This rule is effective (after 60 days) on February 13, 2023.

We had posted some months ago that it was hugely significant that this Phase l Environmental Site Assessment Standard was in Limbo because that assessment is conducted in the vast majority of the 5.6 million commercial real estate transactions each year in the United States (i.e., including for a real estate purchaser to avoid liability under CERCLA [the Superfund law]). Phase l reports are also used for a wide variety of other purposes, including for a company to demonstrate third party verified compliance with the E in ESG, environmental laws, to qualify for credits under the LEED and Green Globes green building rating systems, etc.

We had earlier posted in November 2021, that ASTM International had revised its Phase l Environmental Site Assessment Standard, in anticipation of adoption for use by the EPA. In that post, we described the significant changes in the 2021 version from the 2013 version.

Also, by way of background, on March 14, 2022, EPA published a direct final rule to amend the All Appropriate Inquiries Rule to reference the updated ASTM E1527-21 and also invited comment on the direct final rule stating that if EPA received adverse comment on the proposal the Agency would withdraw it. EPA received adverse comments on that action and published a notification of withdrawal of the direct final rule on May 2, 2022. Of note, EPA only received 13 comments (.. really, 13) on the proposed rule. After consideration of those comments, EPA is acting, as published in the Federal Register now specifically amending,

2. Section 312.11 is amended by:

a. Redesignating paragraphs (a) and (b) as paragraphs (b) and (c), respectively;

b. Adding a new paragraph (a); and

c. Revising newly redesignated paragraph (c).

The new paragraphs read …

(a) The procedures of ASTM International Standard E1527-21 entitled “Standard Practice for Environmental Site Assessments: Phase I Environmental Site Assessment Process.” …

(c) Until February 13, 2024, the procedures of ASTM International Standard E1527-13 entitled “Standard Practice for Environmental Site Assessments: Phase I Environmental Site Assessment Process.”

Which is Federal government speak for EPA has, effective February 13, 2023, amended the All Appropriate Inquiries Rule to provide for the use of the recently revised ASTM International Standard ASTM E1527-21 to satisfy the all appropriate inquiries requirements under CERCLA for establishing the bona fide prospective purchaser, contiguous property owner, and innocent landowner liability protections.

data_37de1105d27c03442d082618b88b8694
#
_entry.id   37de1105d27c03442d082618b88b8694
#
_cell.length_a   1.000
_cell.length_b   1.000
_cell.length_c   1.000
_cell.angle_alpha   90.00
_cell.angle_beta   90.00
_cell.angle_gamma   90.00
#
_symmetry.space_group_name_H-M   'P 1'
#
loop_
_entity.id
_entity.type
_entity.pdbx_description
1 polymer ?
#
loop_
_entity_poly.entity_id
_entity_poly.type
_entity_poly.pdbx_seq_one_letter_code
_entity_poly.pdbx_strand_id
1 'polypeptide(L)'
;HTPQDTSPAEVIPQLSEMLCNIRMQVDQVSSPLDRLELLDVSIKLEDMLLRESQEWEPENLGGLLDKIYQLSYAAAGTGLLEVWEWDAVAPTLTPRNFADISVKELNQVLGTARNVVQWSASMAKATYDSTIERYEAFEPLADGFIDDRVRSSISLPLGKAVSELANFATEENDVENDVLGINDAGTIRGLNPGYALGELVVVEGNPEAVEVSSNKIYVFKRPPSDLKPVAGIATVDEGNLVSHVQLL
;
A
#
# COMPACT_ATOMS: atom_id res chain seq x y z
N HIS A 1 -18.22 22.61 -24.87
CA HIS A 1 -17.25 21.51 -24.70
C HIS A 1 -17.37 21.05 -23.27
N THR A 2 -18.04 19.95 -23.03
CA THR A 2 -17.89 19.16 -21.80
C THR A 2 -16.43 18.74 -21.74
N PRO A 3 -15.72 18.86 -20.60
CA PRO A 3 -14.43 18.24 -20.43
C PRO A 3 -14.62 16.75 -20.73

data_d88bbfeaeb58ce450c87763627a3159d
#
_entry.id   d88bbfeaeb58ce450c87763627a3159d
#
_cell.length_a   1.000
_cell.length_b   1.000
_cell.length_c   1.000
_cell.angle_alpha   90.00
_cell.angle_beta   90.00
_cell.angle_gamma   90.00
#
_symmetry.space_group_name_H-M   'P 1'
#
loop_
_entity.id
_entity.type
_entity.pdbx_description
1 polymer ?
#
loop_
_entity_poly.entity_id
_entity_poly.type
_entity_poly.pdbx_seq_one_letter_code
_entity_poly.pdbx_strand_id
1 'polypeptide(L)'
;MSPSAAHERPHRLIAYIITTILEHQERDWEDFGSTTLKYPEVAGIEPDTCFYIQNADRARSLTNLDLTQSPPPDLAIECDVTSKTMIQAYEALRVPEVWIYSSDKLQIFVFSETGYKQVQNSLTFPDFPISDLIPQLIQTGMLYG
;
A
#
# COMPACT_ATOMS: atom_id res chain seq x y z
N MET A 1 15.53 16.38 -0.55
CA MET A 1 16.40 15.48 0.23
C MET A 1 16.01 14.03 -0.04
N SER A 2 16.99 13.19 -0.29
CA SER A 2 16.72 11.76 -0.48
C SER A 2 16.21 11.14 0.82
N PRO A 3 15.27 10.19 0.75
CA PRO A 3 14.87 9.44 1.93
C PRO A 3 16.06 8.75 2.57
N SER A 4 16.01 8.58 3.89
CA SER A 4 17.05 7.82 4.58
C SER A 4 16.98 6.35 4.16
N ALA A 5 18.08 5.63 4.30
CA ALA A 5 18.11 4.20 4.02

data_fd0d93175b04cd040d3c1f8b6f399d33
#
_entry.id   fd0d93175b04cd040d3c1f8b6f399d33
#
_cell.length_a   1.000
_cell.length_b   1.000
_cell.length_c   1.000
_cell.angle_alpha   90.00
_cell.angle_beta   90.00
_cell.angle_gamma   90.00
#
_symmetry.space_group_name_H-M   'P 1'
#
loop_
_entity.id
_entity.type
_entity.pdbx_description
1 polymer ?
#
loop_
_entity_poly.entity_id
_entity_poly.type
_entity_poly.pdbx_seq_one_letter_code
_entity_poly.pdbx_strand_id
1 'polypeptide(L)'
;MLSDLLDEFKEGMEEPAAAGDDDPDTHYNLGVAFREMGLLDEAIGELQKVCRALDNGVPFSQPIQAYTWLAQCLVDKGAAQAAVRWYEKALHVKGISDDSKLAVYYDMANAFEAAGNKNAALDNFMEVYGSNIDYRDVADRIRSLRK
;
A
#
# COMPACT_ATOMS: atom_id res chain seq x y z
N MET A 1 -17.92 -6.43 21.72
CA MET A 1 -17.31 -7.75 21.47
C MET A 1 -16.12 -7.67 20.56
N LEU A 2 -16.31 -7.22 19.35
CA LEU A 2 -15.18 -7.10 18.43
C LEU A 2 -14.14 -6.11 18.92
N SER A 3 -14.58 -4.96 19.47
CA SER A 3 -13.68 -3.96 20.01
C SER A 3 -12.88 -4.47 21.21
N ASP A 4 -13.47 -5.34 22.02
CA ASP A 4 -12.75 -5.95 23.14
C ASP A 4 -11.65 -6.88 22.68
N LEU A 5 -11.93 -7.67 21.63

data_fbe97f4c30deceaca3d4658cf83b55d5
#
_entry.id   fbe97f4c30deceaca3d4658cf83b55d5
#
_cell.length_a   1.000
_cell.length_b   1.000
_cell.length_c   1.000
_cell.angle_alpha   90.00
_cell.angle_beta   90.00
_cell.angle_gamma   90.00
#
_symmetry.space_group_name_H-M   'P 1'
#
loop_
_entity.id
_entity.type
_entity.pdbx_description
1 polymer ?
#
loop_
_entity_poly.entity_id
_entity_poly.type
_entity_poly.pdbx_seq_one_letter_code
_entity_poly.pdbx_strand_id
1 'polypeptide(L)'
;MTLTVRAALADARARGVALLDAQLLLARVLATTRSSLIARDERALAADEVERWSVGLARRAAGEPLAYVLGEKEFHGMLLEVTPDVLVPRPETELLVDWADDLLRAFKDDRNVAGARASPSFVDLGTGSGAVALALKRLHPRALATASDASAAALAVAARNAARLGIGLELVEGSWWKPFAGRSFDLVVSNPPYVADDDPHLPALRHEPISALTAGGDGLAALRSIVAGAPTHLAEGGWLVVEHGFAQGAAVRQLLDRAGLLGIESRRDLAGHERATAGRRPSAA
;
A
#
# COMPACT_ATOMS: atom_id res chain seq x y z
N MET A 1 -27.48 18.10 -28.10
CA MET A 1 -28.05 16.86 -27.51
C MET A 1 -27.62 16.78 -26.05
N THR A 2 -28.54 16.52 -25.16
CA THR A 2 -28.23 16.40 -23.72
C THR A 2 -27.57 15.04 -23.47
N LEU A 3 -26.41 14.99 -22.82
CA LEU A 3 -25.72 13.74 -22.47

EPA has also removed the current reference in the All Appropriate Inquiries Rule to the ASTM version E1527-13 as compliant with all appropriate inquiries. The removal of the reference to the historic standard as compliant with the all appropriate inquiries requirements will take effect one year following the publication of this final rule, that is, February 13, 2024.

Be assured this is a big deal. We can assist you in creating value and prospering with your selection of an environmental site assessment standard during this period of regulatory change and into the future.

FTC Seeks Public Input on Update to Green Guides for Environmental Claims

The Federal Trade Commission announced last Wednesday that it is seeking public comment on updates and changes to the Green Guides for the Use of Environmental Claims. In an era when charges of greenwashing and green hushing are proliferating across social media while at the same time governments are mandating ESG including environmental disclosures by businesses, an update to the Green Guides is a welcome effort toward providing safety bumpers for companies.

At their root, the FTC’s Green Guides help businesses avoid making environmental marketing claims that expose them to the risk of being viewed as unfair or deceptive under Section 5 of the FTC Act.

Compliance with the Green Guides (i.e., literally using them as a checklist) may be the single best act a business can undertake to avoid claims of greenwashing when making environmental disclosures and other statements.

The Green Guides were first issued in 1992 and were revised in 1996, 1998, and 2012. They provide guidance on environmental marketing claims, including how consumers are likely to interpret particular claims and how businesses can substantiate their claims to avoid deceiving consumers. The FTC is updating the Guides at least in part based on increasing societal interest in environmentally friendly business, from purchasing green household products to investing in ESG funds.

“We look forward to this review process and will make any updates necessary to ensure the Green Guides provide current, accurate information about consumer perception of environmental benefit claims. This will both help marketers make truthful claims and consumers find the products they seek,” said Bureau of Consumer Protection Director Samuel Levine.

Somewhat frustrating to many who realize just how out of date the 2012 Green Guides are, exacerbated by the fact that the FTC did not meet its previously announced schedule of updating the Guides during 2022, the FTC did not propose any specific amendments or planned alterations to the Guides for public comment. Instead, the FTC requested generalized comments within a nineteen question framework. The FTC is requesting general comments on the continuing need for the Guides, their economic impact, their effect on the accuracy of various environmental claims, and their interaction with other environmental marketing regulations (e.g., the proposed SEC mandatory GHG emissions disclosures, the Maryland required direct emission disclosures, etc.). The FTC also seeks information on consumer perception evidence of environmental claims, including those not in the Guides currently.

Specific issues on which the FTC expects to receive large numbers of public comments include: